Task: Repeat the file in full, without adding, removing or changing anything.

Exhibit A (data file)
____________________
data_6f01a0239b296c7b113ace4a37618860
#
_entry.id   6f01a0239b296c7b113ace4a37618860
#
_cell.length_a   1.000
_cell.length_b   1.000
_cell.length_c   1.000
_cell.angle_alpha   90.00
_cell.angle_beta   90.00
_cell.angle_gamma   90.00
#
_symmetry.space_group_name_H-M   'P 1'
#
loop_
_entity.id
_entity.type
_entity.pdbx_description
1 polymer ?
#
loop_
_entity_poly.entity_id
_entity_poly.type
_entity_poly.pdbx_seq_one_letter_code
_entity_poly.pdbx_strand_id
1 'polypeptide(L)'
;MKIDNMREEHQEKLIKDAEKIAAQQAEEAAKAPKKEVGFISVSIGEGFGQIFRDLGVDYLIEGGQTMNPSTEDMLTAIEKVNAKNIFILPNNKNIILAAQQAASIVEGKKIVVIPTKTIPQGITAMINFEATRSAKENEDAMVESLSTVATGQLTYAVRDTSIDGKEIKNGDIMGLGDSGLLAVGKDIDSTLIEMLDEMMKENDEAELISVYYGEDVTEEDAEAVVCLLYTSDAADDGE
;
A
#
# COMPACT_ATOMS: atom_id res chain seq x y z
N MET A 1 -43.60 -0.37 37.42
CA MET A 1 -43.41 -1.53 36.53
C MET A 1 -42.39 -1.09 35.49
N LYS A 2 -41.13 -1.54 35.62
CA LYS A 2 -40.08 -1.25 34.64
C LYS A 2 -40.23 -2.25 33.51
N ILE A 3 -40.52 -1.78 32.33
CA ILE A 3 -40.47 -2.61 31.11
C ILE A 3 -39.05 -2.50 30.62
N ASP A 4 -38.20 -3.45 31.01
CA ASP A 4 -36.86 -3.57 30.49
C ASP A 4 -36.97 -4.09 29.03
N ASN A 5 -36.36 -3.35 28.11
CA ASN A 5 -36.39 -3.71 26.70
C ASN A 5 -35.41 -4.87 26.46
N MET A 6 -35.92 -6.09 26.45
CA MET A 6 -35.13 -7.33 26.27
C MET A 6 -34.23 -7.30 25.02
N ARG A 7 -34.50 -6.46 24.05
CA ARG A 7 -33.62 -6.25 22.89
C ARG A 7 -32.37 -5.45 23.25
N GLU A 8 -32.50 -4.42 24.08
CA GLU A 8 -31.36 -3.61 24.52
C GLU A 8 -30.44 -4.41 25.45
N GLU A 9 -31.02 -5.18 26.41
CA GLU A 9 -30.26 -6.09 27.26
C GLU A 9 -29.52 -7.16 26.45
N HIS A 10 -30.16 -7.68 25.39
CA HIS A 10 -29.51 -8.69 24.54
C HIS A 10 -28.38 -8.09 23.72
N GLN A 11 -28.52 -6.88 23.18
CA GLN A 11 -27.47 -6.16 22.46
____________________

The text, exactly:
data_6f01a0239b296c7b113ace4a37618860
#
_entry.id   6f01a0239b296c7b113ace4a37618860
#
_cell.length_a   1.000
_cell.length_b   1.000
_cell.length_c   1.000
_cell.angle_alpha   90.00
_cell.angle_beta   90.00
_cell.angle_gamma   90.00
#
_symmetry.space_group_name_H-M   'P 1'
#
loop_
_entity.id
_entity.type
_entity.pdbx_description
1 polymer ?
#
loop_
_entity_poly.entity_id
_entity_poly.type
_entity_poly.pdbx_seq_one_letter_code
_entity_poly.pdbx_strand_id
1 'polypeptide(L)'
;MKIDNMREEHQEKLIKDAEKIAAQQAEEAAKAPKKEVGFISVSIGEGFGQIFRDLGVDYLIEGGQTMNPSTEDMLTAIEKVNAKNIFILPNNKNIILAAQQAASIVEGKKIVVIPTKTIPQGITAMINFEATRSAKENEDAMVESLSTVATGQLTYAVRDTSIDGKEIKNGDIMGLGDSGLLAVGKDIDSTLIEMLDEMMKENDEAELISVYYGEDVTEEDAEAVVCLLYTSDAADDGE
;
A
#
# COMPACT_ATOMS: atom_id res chain seq x y z
N MET A 1 -43.60 -0.37 37.42
CA MET A 1 -43.41 -1.53 36.53
C MET A 1 -42.39 -1.09 35.49
N LYS A 2 -41.13 -1.54 35.62
CA LYS A 2 -40.08 -1.25 34.64
C LYS A 2 -40.23 -2.25 33.51
N ILE A 3 -40.52 -1.78 32.33
CA ILE A 3 -40.47 -2.61 31.11
C ILE A 3 -39.05 -2.50 30.62
N ASP A 4 -38.20 -3.45 31.01
CA ASP A 4 -36.86 -3.57 30.49
C ASP A 4 -36.97 -4.09 29.03
N ASN A 5 -36.36 -3.35 28.11
CA ASN A 5 -36.39 -3.71 26.70
C ASN A 5 -35.41 -4.87 26.46
N MET A 6 -35.92 -6.09 26.45
CA MET A 6 -35.13 -7.33 26.27
C MET A 6 -34.23 -7.30 25.02
N ARG A 7 -34.50 -6.46 24.05
CA ARG A 7 -33.62 -6.25 22.89
C ARG A 7 -32.37 -5.45 23.25
N GLU A 8 -32.50 -4.42 24.08
CA GLU A 8 -31.36 -3.61 24.52
C GLU A 8 -30.44 -4.41 25.45
N GLU A 9 -31.02 -5.18 26.41
CA GLU A 9 -30.26 -6.09 27.26
C GLU A 9 -29.52 -7.16 26.45
N HIS A 10 -30.16 -7.68 25.39
CA HIS A 10 -29.51 -8.69 24.54
C HIS A 10 -28.38 -8.09 23.72
N GLN A 11 -28.52 -6.88 23.18
CA GLN A 11 -27.47 -6.16 22.46